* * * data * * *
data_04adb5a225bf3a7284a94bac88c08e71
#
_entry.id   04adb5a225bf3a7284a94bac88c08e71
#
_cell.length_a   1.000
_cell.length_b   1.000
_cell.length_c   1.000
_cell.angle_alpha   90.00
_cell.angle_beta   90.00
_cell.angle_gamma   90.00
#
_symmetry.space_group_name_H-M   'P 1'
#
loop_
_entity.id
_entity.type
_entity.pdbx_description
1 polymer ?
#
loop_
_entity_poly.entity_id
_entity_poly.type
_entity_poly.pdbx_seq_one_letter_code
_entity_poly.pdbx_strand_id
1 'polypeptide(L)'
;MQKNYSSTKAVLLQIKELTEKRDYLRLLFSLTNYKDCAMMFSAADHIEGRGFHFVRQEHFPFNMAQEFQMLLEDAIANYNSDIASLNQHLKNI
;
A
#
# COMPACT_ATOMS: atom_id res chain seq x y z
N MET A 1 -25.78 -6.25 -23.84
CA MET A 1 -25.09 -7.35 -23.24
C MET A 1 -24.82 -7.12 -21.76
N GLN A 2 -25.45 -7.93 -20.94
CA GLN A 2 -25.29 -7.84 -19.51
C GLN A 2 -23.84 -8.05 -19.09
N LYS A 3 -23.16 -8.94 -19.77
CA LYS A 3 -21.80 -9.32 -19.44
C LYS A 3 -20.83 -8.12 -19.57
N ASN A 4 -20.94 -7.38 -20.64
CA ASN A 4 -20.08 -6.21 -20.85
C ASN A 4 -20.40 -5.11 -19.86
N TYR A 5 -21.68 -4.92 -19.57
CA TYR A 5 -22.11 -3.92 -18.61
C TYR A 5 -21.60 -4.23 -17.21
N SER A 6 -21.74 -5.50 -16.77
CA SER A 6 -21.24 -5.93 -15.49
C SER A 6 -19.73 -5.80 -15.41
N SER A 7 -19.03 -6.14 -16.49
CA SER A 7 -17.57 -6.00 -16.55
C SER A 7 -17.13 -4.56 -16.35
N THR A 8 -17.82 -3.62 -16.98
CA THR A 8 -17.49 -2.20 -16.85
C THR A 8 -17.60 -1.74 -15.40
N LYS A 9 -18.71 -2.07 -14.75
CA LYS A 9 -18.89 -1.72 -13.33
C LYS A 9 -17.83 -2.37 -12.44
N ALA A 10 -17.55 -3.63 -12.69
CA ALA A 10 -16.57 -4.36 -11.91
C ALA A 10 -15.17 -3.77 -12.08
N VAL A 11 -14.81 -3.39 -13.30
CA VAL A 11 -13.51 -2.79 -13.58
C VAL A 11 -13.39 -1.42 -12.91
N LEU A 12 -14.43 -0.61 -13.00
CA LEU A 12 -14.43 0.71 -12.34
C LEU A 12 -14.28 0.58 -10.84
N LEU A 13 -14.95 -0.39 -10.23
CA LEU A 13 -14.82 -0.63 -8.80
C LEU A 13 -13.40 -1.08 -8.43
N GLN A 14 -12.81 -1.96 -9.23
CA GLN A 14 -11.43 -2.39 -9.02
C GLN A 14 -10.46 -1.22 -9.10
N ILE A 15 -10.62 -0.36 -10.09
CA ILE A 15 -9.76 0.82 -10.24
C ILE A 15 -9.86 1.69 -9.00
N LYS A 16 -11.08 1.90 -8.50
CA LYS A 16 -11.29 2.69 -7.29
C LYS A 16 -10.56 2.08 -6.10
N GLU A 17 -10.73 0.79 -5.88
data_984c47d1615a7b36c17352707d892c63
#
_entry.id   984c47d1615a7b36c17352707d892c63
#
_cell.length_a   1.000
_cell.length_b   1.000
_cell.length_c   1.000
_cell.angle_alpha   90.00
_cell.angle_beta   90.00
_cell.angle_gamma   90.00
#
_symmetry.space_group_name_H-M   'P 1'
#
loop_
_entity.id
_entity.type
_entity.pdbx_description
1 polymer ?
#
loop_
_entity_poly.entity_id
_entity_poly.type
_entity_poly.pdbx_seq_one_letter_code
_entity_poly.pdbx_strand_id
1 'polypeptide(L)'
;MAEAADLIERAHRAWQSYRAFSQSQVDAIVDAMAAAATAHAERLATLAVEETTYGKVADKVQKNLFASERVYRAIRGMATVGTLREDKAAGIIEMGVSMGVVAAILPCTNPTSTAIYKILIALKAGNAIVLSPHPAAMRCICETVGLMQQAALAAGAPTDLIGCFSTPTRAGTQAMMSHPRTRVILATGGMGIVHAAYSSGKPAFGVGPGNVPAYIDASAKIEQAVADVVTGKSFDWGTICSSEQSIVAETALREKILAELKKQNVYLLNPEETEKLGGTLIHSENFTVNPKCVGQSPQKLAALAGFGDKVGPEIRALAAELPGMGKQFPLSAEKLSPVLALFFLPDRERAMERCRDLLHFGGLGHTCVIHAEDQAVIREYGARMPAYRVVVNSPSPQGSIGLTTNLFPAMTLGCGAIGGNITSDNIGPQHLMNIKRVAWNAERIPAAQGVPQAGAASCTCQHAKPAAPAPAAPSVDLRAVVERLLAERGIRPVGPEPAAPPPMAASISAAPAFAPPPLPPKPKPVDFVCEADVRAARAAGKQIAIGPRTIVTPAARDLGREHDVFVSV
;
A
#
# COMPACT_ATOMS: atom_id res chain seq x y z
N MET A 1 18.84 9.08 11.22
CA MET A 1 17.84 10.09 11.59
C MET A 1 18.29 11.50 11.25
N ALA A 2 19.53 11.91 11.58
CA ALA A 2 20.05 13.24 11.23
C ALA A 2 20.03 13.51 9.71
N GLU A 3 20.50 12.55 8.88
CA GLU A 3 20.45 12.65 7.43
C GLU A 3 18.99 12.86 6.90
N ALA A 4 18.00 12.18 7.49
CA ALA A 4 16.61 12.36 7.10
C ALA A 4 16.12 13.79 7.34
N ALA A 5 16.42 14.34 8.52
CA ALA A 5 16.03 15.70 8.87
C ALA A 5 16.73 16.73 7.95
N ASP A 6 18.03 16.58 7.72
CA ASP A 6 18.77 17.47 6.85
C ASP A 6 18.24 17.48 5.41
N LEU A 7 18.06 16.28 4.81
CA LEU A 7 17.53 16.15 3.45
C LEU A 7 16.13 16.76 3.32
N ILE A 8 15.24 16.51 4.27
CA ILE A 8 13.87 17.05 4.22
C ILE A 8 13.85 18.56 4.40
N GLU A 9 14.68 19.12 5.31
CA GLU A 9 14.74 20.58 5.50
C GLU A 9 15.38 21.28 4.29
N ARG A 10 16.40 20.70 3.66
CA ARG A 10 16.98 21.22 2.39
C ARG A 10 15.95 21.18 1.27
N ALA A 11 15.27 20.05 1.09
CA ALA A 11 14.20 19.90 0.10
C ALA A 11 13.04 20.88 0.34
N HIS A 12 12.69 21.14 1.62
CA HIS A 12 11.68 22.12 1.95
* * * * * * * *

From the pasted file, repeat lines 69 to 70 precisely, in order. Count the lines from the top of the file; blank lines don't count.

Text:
C LEU A 13 -13.40 -1.08 -8.43
N GLN A 14 -12.81 -1.96 -9.23